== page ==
No one held out much hope for the ceasefire in Syria brokered by the United States and Russia.
The truce, which is supposed to pave the way for peace talks between warring sides in Syria, has given civilians a brief respite from the fighting. It's even allowed children to play in the battle-scarred streets of Aleppo.
Russia and the US are accusing each other of ceasefire violations. But even a relative calm is progress. The war has raged for over five years, forcing more than 11 million Syrians out of their homes and killing 430,000 people, by one estimate.
But there are problems ahead. Many Syrians are skeptical of the deal, and some say the agreement's central tenet — the very thing that its success depends on — is likely to be its downfall.
So what's in the deal?
In the short term, all sides stop fighting and allow the establishment of a humanitarian corridor into eastern Aleppo, which is currently besieged by government forces.
Following a period of calm, the US and Russia would work together to target extremist groups like ISIS and Jabhat Fateh al-Sham. That latter group only recently cut ties with its founder, al-Qaeda, and changed its name from Jabhat al-Nusra.
In return for US cooperation and intelligence sharing, Russia is required to pressure Syrian President Bashar al-Assad into grounding his air force in agreed upon areas — mostly where more so-called moderate opposition groups are operating.
The US hopes that taking Assad’s planes out of the sky will reduce civilian casualties, and that building trust with Russia will lay the groundwork for resuming peace talks.
Here’s the problem: The deal says opposition groups have to separate from Jabhat Fateh al-Sham, so that the US and Russia can bomb the extremists. Separating from them will also raise the chances for a negotiated settlement, or so the thinking goes.
But for many anti-Assad Syrians, the idea that they should distance themselves from a powerful group that's fighting the Syrian government is unthinkable. In eastern Aleppo, it's Assad’s forces who are dropping barrel bombs and killing civilians, they say.
“How can people distance themselves from a group that fights both Assad and ISIS?” said Wissam Zarqa, a teacher living in eastern Aleppo. “This demand can’t be achieved.”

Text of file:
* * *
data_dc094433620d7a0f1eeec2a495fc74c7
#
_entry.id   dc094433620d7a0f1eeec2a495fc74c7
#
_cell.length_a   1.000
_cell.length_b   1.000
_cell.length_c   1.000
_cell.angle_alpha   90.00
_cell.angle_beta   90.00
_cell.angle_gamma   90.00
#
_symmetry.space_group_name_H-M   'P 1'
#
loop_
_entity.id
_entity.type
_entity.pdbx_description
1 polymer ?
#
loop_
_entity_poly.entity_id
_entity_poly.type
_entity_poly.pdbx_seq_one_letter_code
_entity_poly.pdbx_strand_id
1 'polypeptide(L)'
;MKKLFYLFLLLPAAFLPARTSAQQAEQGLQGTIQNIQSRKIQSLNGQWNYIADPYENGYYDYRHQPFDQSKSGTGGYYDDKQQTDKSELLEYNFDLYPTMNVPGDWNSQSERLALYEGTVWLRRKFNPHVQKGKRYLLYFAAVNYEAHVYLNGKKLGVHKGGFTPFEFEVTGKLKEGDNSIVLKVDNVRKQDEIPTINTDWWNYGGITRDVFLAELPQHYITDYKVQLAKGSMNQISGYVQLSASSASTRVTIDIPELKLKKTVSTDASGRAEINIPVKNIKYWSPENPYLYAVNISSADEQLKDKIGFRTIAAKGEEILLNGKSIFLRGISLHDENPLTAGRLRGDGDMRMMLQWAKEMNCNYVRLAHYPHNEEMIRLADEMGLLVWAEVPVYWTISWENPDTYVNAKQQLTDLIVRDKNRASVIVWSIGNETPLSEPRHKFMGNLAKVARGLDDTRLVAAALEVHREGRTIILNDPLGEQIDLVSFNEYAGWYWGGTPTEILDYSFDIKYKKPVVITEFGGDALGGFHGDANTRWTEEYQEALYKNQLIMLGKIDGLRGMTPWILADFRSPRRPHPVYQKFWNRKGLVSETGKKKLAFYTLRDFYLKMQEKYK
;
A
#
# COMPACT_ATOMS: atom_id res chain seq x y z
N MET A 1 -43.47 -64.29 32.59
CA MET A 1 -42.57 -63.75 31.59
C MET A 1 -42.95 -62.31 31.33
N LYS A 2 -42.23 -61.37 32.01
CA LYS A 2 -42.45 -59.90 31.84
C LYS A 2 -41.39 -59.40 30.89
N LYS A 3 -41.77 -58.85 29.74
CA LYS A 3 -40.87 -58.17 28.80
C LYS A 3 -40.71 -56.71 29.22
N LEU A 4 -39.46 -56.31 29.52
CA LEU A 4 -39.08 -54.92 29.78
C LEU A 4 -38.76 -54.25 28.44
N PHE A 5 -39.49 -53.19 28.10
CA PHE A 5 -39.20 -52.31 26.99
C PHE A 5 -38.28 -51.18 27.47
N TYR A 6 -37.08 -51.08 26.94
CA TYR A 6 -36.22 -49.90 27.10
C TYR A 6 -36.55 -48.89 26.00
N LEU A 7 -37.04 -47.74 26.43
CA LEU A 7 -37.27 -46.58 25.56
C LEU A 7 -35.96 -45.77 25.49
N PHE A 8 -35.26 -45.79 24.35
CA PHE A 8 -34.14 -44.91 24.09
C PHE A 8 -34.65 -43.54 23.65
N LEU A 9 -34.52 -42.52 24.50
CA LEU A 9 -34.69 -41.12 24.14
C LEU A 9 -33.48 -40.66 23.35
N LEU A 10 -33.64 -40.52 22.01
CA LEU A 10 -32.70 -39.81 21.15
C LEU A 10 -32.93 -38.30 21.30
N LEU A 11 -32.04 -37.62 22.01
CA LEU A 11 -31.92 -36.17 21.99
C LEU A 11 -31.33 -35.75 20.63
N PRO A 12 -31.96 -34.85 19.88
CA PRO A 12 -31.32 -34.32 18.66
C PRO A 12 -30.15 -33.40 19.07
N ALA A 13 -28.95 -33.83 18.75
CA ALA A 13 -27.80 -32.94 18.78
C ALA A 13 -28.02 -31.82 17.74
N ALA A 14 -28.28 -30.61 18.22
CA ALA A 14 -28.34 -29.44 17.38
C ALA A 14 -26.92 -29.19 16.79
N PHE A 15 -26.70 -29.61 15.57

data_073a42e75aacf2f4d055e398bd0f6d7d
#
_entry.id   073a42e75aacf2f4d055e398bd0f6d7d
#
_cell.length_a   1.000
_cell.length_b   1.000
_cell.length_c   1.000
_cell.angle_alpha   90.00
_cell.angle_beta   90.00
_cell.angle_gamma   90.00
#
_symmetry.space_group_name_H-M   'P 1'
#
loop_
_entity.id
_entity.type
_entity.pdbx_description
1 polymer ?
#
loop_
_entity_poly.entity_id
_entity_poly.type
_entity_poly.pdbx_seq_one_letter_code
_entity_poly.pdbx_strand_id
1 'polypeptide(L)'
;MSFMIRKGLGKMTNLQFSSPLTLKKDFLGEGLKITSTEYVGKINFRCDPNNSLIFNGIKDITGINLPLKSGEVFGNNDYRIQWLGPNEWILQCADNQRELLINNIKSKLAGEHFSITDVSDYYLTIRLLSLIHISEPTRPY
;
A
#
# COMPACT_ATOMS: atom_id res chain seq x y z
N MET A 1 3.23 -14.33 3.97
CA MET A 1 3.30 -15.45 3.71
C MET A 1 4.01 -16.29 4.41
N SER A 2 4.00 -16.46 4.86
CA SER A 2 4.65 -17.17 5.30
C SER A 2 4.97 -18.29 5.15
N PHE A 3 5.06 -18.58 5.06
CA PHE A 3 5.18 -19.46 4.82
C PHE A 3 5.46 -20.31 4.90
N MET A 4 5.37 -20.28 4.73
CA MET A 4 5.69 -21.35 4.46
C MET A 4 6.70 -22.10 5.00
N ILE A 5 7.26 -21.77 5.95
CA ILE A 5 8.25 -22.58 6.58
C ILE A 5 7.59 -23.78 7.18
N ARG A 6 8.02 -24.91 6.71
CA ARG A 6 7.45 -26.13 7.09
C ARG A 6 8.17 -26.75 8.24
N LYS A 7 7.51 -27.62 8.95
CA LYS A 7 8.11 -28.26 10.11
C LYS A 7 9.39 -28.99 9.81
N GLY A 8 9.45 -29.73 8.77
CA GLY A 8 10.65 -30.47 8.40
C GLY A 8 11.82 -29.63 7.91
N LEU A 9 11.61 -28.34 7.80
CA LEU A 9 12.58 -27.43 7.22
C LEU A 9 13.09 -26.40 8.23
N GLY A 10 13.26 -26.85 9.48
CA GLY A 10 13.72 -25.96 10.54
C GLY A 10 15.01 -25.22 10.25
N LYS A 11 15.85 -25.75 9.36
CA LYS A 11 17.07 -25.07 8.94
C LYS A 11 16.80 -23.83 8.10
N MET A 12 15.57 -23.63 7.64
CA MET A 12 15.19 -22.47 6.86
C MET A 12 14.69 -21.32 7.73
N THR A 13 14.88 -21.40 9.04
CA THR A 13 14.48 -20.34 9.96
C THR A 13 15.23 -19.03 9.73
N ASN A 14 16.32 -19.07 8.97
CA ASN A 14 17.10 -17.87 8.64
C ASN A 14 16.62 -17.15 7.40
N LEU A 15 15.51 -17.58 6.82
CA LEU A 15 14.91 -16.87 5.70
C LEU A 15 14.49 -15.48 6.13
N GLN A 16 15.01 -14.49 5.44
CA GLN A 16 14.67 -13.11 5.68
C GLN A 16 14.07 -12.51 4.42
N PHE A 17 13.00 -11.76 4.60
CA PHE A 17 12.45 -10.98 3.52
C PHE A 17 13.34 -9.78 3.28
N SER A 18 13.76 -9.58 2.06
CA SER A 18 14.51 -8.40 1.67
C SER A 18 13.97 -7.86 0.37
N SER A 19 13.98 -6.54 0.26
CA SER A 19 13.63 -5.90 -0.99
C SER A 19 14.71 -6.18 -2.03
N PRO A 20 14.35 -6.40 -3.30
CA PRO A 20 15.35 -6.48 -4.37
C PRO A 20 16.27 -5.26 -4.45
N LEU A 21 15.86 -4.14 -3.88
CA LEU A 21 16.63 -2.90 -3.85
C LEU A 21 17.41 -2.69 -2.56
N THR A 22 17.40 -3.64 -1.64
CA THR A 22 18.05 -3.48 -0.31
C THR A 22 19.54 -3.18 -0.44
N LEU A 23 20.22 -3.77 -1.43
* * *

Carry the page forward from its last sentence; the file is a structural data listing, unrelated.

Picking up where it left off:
Zarqa’s view is expressed frequently by other civilians in eastern Aleppo, which has borne the brunt of a merciless aerial bombing campaign by Syrian and Russian jets.
It is also a view shared by fighters on the ground that the US supports.
There's a term often used to describe the relationship between Jabhat Fateh al-Sham and the rest of the armed opposition to Assad: "marbling" — in other words, they are separate, but inextricably linked.
Before its recent rebrand and name change to Jabhat Fateh al-Sham, meaning Levant Conquest Front, it was directed by al-Qaeda’s leadership. The front claimed to cut ties with them in late July, but it has shown no signs of rejecting al-Qaeda ideology. Its fighters were instrumental in breaking the siege of eastern Aleppo some weeks ago, before it was re-established by Syrian government and Russian forces.
A representative of a group in the Free Syrian Army — a loose coalition of rebel forces claiming to be on the more moderate end of the spectrum — said his group and others fighting around Aleppo rejected the US plan.
“The FSA refuses strikes against Jabhat Fateh al-Sham while Hezbollah and other sectarian groups supporting Assad’s regime are being left alone,” said Yassin Abo Raed, a spokesman for the Revolutionary Forces of Syria. Hezbollah is a Lebanese militant group fighting alongside Assad's forces.
He said the Free Syrian Army doesn't cooperate with Jabhat Fateh al-Sham, but does not treat it as an enemy.
“Fighting [Jabhat] and leaving Assad supporters alone will increase the regime’s power and weaken the revolutionary forces,” he added.
While rebel groups have displayed incredulity at being asked to attack allies, Secretary of State John Kerry insists that US backing depends on it.
“We are not going to support people who are fighting alongside al-Qaida. Period. ... I think they will make common-sense decisions,” he told NPR, just days after the anniversary of 9/11.
The success of the ceasefire depends on reconciling two insurmountable positions: To the US, Jabhat Fateh al-Sham is part of a murderous terrorist group that killed thousands of Americans. To many Syrians, it’s a little more complicated. Many of them see its breakaway from al-Qaeda as genuine. Even some Syrians who are repulsed by the group's ideology see it as a defender against a regime that's killed tens of thousands of Syrians. To them, Jabhat Fateh al-Sham means survival.
There are other spoilers for this deal. Assad’s forces have so far refused entry to United Nations aid trucks trying to reach eastern Aleppo — which was a condition of the agreement. And even if they do reach the city, some residents are threatening not to accept the aid under the current conditions because of what they see as collusion between the UN, the US and Assad’s government.
“Lavrov and Kerry are partners in besieging Aleppo,” read one sign at a protest on Wednesday, referring to Kerry's Russian counterpart, Sergei Lavrov. “Aleppo people refuse humiliating aid,” read another. And another, "USA with Asad." Some protesters expressed support for Jabhat Fateh al-Sham.
Abdulkafi al-Hamdo, an anti-government activist in eastern Aleppo, tried to explain people's reluctance to accept aid with a poem by a pre-Islamic poet named Antara Ibn Shaddad, born in 525 AD.
“Don’t give me the water of life with indignity
But with dignity let me drink a cup of vine of sodom.
The water of life with indignity is hellfire
And hell with dignity is the best (for us) habitation.”